Housing MarketReal Estate

Black Knight: Annual home price appreciation climbs to a 6-month high

But the company warns rate volatility could hinder future growth

In August, annual home price growth held flat at 3.8% after rising for the first time in 17 months during July. This lackluster growth signaled the market was either experiencing a lull or bracing itself for a rebound in the months to come.  

Black Knight, a provider of data and analytics to the mortgage and real estate industries, suggested August’s dull activity could bode well for September housing numbers as affordability significantly improved between the two months.

Turns out the company was right on the money.

According to Black Knight’s Home Price Index, a report that measures home prices nationwide, U.S. home prices experienced the largest single-month increase in nearly two years in September.

The company indicates that during the month, annual home price growth ticked up by 0.2% to 3.95%, representing the highest rate of growth since March of this year.

This means the average home now costs 54% more than it did at the bottom of the market in early 2012 and now sits 15% above the pre-crisis peak set in June of 2006.

While this increase can largely be attributed to the nation’s relatively low-interest rates, which have spurred a substantial increase in purchase and refinance demand, Black Knight warns recent rate volatility could hinder future growth.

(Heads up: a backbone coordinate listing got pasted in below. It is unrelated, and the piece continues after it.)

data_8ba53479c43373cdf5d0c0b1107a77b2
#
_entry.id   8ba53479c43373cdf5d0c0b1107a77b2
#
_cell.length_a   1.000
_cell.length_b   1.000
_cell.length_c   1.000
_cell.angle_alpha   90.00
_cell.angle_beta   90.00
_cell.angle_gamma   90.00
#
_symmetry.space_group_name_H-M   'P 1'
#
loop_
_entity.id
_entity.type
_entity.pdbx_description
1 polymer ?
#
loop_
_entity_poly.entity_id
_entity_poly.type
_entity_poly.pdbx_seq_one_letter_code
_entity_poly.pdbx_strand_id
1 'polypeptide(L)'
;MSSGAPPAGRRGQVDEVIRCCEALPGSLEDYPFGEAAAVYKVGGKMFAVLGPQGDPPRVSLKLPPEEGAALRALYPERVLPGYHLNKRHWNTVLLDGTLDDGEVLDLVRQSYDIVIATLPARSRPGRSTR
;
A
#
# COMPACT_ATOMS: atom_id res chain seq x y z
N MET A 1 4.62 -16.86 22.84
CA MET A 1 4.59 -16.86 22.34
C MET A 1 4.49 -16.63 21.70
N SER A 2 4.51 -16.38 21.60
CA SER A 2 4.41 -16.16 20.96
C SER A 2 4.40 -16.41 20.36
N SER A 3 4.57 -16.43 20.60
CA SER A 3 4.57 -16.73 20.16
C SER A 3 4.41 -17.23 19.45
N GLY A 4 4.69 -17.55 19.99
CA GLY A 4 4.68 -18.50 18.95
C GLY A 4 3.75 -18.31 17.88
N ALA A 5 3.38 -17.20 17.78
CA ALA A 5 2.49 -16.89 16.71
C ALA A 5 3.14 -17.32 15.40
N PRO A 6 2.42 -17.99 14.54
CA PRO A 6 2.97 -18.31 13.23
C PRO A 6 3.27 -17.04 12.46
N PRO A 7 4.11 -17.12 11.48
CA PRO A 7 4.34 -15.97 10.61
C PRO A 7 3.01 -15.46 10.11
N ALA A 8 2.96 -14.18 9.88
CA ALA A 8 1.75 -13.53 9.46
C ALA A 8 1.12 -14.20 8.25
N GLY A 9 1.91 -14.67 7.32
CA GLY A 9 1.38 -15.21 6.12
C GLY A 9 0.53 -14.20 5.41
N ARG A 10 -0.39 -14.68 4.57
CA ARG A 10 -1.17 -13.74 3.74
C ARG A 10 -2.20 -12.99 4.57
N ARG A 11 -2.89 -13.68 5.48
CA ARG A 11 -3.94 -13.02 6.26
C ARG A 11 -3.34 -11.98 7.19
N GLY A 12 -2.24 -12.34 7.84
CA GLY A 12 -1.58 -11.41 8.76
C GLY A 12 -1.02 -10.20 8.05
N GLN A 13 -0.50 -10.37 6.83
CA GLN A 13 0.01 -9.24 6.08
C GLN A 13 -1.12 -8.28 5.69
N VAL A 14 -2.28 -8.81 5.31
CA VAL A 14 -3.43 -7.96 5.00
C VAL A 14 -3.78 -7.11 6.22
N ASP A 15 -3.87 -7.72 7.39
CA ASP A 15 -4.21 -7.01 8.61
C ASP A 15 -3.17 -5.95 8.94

“Of course, rates have risen in recent weeks, hitting 3.78% as of the last week of October according to the Freddie Mac PMMS,” Black Knight writes. “That’s the highest 30-year rates have been since June which may put a damper on any potential for a significant reheating in the market.”

This weakening could especially impact America’s refi-eligible population, which may see the growth in their home equity slow as mortgage rates tick back up.

According to Black Knight’s Mortgage Monitor report, a study that analyzes residential mortgage data, the pool of 30-year fixed-rate mortgages held by people paying financing costs that are 0.75% or higher than current rates dropped to 6.8 million in the last week of October, down from a record high of 11.7 million in early September.

The average U.S. rate for a 30-year fixed mortgage reached a three-year low of 3.49% during the week ending on Sept. 6, according to Freddie Mac. Since then, the mortgage rate has risen to 3.78% for the week ending on Nov. 1, representing the highest percentage since mid-July.

If rates continue to climb, potential homebuyers may be discouraged from entering the market, which could put a lid on further home price appreciation growth.

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